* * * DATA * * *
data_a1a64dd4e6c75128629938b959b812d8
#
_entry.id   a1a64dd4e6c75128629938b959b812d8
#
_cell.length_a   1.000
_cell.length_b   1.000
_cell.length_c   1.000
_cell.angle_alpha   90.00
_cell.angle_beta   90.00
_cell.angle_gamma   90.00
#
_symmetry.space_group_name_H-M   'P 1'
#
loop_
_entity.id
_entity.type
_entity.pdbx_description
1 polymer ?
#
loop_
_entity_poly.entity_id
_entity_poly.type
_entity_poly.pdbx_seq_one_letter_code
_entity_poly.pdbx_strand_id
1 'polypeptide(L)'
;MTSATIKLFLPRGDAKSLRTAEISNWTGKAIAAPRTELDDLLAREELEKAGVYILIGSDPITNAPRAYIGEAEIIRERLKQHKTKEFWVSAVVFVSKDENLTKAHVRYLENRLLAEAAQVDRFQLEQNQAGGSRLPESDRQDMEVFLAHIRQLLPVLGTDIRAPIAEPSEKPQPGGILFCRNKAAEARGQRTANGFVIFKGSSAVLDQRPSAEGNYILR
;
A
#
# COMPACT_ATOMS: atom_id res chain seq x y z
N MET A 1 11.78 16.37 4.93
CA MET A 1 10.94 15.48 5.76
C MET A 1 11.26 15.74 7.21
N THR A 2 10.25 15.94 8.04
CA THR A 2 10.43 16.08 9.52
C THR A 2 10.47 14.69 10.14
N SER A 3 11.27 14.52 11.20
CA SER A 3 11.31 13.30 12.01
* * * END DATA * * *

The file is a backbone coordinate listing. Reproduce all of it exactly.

data_a1a64dd4e6c75128629938b959b812d8
#
_entry.id   a1a64dd4e6c75128629938b959b812d8
#
_cell.length_a   1.000
_cell.length_b   1.000
_cell.length_c   1.000
_cell.angle_alpha   90.00
_cell.angle_beta   90.00
_cell.angle_gamma   90.00
#
_symmetry.space_group_name_H-M   'P 1'
#
loop_
_entity.id
_entity.type
_entity.pdbx_description
1 polymer ?
#
loop_
_entity_poly.entity_id
_entity_poly.type
_entity_poly.pdbx_seq_one_letter_code
_entity_poly.pdbx_strand_id
1 'polypeptide(L)'
;MTSATIKLFLPRGDAKSLRTAEISNWTGKAIAAPRTELDDLLAREELEKAGVYILIGSDPITNAPRAYIGEAEIIRERLKQHKTKEFWVSAVVFVSKDENLTKAHVRYLENRLLAEAAQVDRFQLEQNQAGGSRLPESDRQDMEVFLAHIRQLLPVLGTDIRAPIAEPSEKPQPGGILFCRNKAAEARGQRTANGFVIFKGSSAVLDQRPSAEGNYILR
;
A
#
# COMPACT_ATOMS: atom_id res chain seq x y z
N MET A 1 11.78 16.37 4.93
CA MET A 1 10.94 15.48 5.76
C MET A 1 11.26 15.74 7.21
N THR A 2 10.25 15.94 8.04
CA THR A 2 10.43 16.08 9.52
C THR A 2 10.47 14.69 10.14
N SER A 3 11.27 14.52 11.20
CA SER A 3 11.31 13.30 12.01